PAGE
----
Sigmund Freud Soft Determinism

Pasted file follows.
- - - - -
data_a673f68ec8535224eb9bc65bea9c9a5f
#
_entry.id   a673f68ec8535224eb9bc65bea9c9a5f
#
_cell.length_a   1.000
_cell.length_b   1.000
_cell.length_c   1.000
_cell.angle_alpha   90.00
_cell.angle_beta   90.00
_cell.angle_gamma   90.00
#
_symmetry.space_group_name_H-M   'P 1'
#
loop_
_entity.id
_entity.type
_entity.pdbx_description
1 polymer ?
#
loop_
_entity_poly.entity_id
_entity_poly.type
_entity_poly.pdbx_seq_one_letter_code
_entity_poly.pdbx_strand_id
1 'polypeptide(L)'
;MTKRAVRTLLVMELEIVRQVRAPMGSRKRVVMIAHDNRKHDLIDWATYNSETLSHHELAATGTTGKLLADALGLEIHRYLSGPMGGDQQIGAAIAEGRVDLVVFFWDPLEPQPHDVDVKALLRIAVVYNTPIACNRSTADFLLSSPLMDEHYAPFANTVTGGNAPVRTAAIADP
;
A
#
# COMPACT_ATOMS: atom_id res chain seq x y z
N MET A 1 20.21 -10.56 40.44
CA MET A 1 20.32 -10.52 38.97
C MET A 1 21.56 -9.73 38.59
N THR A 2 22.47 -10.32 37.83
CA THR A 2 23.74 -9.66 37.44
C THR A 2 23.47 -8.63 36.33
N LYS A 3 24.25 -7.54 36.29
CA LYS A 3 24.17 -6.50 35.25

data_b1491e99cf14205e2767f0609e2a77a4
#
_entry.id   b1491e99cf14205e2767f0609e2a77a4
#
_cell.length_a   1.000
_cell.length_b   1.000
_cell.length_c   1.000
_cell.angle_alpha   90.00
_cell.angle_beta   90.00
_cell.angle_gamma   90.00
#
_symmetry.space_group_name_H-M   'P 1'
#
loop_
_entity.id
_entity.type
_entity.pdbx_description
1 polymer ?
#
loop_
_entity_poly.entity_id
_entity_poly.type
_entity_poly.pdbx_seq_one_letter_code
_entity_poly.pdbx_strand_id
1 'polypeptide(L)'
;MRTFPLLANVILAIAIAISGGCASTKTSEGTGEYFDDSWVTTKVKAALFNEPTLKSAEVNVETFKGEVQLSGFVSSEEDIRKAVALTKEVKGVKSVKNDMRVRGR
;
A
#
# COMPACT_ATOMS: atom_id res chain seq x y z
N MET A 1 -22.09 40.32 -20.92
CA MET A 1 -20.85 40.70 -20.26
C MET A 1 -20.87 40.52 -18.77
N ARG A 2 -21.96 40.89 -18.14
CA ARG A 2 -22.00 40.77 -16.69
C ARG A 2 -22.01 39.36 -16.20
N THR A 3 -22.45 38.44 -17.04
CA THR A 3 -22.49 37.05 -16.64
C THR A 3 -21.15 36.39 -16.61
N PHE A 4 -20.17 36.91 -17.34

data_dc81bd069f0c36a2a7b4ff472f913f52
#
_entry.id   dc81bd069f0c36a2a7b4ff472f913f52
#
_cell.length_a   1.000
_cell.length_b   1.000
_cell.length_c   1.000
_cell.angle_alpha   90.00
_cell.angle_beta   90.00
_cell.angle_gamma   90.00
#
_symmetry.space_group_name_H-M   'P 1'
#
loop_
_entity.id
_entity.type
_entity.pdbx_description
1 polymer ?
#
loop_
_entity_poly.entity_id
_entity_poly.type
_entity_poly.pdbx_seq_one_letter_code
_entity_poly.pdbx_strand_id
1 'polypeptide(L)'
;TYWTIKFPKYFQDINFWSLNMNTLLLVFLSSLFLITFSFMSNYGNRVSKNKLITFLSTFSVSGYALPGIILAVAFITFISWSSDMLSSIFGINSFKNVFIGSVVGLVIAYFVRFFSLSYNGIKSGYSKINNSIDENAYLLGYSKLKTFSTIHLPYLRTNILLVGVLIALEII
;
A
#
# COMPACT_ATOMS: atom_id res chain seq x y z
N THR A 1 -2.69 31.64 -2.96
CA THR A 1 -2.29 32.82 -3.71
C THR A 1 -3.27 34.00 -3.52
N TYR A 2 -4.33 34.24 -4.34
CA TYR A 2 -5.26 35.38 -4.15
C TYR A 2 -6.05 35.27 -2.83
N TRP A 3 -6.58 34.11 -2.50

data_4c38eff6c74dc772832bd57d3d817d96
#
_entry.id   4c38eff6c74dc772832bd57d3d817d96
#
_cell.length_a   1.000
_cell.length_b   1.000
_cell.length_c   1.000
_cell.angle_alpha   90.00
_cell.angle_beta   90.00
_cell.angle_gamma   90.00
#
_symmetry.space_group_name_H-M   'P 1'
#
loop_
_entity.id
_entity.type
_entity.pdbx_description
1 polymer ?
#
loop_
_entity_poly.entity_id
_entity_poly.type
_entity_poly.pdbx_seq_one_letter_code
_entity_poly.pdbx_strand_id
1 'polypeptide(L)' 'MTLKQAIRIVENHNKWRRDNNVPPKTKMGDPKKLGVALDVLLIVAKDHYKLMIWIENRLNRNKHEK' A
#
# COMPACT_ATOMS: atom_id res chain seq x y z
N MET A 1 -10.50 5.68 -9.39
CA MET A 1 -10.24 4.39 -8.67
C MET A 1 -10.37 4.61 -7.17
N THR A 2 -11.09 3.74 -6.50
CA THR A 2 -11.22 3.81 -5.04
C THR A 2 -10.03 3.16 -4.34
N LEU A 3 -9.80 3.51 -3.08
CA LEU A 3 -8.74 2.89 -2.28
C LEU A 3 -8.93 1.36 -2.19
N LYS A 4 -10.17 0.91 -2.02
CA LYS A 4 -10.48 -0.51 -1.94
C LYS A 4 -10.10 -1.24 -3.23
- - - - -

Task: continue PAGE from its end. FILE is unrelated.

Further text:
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Sigmund Freud is a well known psychologist and philosopher. He is widely known for his strange psychological reasoning and comparisons of children and sex. But for the purpose of this essay, the focus will be more on his philosophical views of determinism in his book, Psychopathology of Everyday Life. A lot of philosophers view Sigmund Freud as a hard determinist. Most, though, consider him more of a soft determinist. To fully understand his views, a few things need to be defined first. To get things going, you need to know what free will, determinism, and freedom really mean in the idea of philosophy. Free will is the apparent human ability to make choices that are not externally determined. Determinism is the belief that all events are caused by things that happened before them and that people have no real ability to make choices or control what happens. Freedom is the quality, especially of the will or the individual, of not being totally constrained or able to choose between alternative actions in identical circumstances. Freedom can be broken down into three main degrees: libertarianism, soft determinism, and hard determinism. Libertarianism is the view that freedom exists. In other words, you have a choice in everything you do-choose your own fate. A soft determinist (also known as compatibilism) is one that believes that determinism is true, but that freedom and responsibility can exist despite the truth of determinism, or you have a choice in which path you take. A hard determinist is one that believes freedom and responsibility do not exist, or in other words, you have no choice over your fate. Now that the main definitions out of the way, the course to understanding Freud can continue. Freud took a step sideways into... ... middle of paper ... ...something, or is made or driven to do something, he speaks of the Id" (Palmer 228). What Peters is saying is that Freud cannot make up his mind. Freud tries to do ego and id at the same time when it does not work. Peters believes that only one or the other can explain something at one time. A person cannot be driven by animal instinct (id) and conscious thought (ego). Peters makes a very valid point in this aspect. Freud is a very confusing man. He wants one subject matter to work out two different ways, which is a very hard thing to do. His thoughts on the unconscious being determined, while the conscious is free will makes excellent points. But Hospers and Peters interpretations debunk Freud's thoughts on how a person has a free and determined life outcome. Some may think that Freud has no idea as to what he was talking about and should just stick to psychology.

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